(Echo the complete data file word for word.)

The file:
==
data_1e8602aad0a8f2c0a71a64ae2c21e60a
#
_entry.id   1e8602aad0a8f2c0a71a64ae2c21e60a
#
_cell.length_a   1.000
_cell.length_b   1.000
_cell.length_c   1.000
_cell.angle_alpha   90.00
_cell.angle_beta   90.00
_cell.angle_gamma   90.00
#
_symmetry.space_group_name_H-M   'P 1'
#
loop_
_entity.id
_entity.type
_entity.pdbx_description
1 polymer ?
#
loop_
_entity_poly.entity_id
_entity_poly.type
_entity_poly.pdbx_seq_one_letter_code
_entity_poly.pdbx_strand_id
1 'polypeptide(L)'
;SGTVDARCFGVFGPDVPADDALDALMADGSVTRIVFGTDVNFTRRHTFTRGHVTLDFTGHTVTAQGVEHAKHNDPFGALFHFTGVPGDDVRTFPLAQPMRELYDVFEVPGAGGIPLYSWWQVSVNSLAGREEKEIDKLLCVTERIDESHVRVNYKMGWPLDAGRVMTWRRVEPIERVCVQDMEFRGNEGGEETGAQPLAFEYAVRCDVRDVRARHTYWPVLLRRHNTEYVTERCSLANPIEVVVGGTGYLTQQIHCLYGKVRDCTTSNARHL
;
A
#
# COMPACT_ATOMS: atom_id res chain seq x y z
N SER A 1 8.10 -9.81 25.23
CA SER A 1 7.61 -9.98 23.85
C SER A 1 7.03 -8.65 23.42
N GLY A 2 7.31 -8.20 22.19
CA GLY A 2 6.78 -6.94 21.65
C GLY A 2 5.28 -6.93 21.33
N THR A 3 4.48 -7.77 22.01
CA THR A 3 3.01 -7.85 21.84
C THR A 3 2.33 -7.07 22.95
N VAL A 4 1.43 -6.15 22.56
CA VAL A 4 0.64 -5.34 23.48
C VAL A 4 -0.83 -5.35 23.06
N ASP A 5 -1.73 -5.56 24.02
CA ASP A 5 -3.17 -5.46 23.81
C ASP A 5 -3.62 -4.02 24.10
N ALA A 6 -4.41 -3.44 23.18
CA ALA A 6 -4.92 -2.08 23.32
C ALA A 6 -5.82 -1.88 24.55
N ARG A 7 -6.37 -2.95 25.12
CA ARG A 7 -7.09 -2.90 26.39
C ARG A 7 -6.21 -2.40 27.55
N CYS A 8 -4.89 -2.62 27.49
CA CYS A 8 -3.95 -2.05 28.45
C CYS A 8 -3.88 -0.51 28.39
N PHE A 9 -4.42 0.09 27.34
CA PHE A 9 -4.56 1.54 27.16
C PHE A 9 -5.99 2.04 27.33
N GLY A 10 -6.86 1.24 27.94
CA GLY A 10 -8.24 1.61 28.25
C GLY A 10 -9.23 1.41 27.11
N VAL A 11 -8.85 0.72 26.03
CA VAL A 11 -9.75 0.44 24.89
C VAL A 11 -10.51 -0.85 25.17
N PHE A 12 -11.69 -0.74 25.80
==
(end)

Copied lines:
data_1e8602aad0a8f2c0a71a64ae2c21e60a
#
_entry.id   1e8602aad0a8f2c0a71a64ae2c21e60a
#
_cell.length_a   1.000
_cell.length_b   1.000
_cell.length_c   1.000
_cell.angle_alpha   90.00
_cell.angle_beta   90.00
_cell.angle_gamma   90.00
#
_symmetry.space_group_name_H-M   'P 1'
#
loop_
_entity.id
_entity.type
_entity.pdbx_description
1 polymer ?
#
loop_
_entity_poly.entity_id
_entity_poly.type
_entity_poly.pdbx_seq_one_letter_code
_entity_poly.pdbx_strand_id
1 'polypeptide(L)'
;SGTVDARCFGVFGPDVPADDALDALMADGSVTRIVFGTDVNFTRRHTFTRGHVTLDFTGHTVTAQGVEHAKHNDPFGALFHFTGVPGDDVRTFPLAQPMRELYDVFEVPGAGGIPLYSWWQVSVNSLAGREEKEIDKLLCVTERIDESHVRVNYKMGWPLDAGRVMTWRRVEPIERVCVQDMEFRGNEGGEETGAQPLAFEYAVRCDVRDVRARHTYWPVLLRRHNTEYVTERCSLANPIEVVVGGTGYLTQQIHCLYGKVRDCTTSNARHL
;
A
#
# COMPACT_ATOMS: atom_id res chain seq x y z
N SER A 1 8.10 -9.81 25.23
CA SER A 1 7.61 -9.98 23.85
C SER A 1 7.03 -8.65 23.42
N GLY A 2 7.31 -8.20 22.19
CA GLY A 2 6.78 -6.94 21.65
C GLY A 2 5.28 -6.93 21.33
N THR A 3 4.48 -7.77 22.01
CA THR A 3 3.01 -7.85 21.84
C THR A 3 2.33 -7.07 22.95
N VAL A 4 1.43 -6.15 22.56
CA VAL A 4 0.64 -5.34 23.48
C VAL A 4 -0.83 -5.35 23.06
N ASP A 5 -1.73 -5.56 24.02
CA ASP A 5 -3.17 -5.46 23.81
C ASP A 5 -3.62 -4.02 24.10
N ALA A 6 -4.41 -3.44 23.18
CA ALA A 6 -4.92 -2.08 23.32
C ALA A 6 -5.82 -1.88 24.55
N ARG A 7 -6.37 -2.95 25.12
CA ARG A 7 -7.09 -2.90 26.39
C ARG A 7 -6.21 -2.40 27.55
N CYS A 8 -4.89 -2.62 27.49
CA CYS A 8 -3.95 -2.05 28.45
C CYS A 8 -3.88 -0.51 28.39
N PHE A 9 -4.42 0.09 27.34
CA PHE A 9 -4.56 1.54 27.16
C PHE A 9 -5.99 2.04 27.33
N GLY A 10 -6.86 1.24 27.94
CA GLY A 10 -8.24 1.61 28.25
C GLY A 10 -9.23 1.41 27.11
N VAL A 11 -8.85 0.72 26.03
CA VAL A 11 -9.75 0.44 24.89
C VAL A 11 -10.51 -0.85 25.17
N PHE A 12 -11.69 -0.74 25.80